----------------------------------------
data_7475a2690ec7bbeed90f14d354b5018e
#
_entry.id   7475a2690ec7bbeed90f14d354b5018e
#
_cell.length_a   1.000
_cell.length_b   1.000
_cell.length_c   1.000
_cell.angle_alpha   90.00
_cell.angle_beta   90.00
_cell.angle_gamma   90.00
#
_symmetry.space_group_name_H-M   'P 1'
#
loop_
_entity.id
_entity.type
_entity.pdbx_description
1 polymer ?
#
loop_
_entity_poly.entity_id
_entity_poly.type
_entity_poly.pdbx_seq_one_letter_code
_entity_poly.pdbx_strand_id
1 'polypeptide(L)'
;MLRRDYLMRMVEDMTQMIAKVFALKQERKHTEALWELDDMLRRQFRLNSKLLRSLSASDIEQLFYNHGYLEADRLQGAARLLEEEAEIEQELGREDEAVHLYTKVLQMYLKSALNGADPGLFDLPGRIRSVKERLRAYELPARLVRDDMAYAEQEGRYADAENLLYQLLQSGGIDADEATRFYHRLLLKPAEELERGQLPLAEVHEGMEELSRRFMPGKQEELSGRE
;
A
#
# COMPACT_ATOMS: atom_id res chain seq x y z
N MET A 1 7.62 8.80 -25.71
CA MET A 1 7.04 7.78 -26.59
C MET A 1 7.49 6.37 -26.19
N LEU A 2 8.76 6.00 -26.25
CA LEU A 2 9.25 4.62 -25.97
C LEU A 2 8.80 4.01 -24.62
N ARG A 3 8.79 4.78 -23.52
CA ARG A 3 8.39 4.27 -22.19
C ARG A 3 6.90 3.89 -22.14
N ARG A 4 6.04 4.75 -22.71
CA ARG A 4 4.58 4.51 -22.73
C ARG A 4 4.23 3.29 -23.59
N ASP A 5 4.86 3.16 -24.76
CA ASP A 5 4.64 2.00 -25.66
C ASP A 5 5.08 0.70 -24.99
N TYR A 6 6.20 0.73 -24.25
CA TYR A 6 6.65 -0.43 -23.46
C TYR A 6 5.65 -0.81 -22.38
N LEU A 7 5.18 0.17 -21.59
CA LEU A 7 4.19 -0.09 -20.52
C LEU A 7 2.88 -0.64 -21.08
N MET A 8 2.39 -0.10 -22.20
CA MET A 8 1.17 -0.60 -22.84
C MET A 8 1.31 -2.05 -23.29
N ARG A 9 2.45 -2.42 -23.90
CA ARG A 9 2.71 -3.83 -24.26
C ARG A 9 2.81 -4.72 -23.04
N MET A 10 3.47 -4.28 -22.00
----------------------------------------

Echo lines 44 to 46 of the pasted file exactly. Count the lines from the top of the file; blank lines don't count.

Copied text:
CA ASP A 5 4.64 2.00 -25.66
C ASP A 5 5.08 0.70 -24.99
N TYR A 6 6.20 0.73 -24.25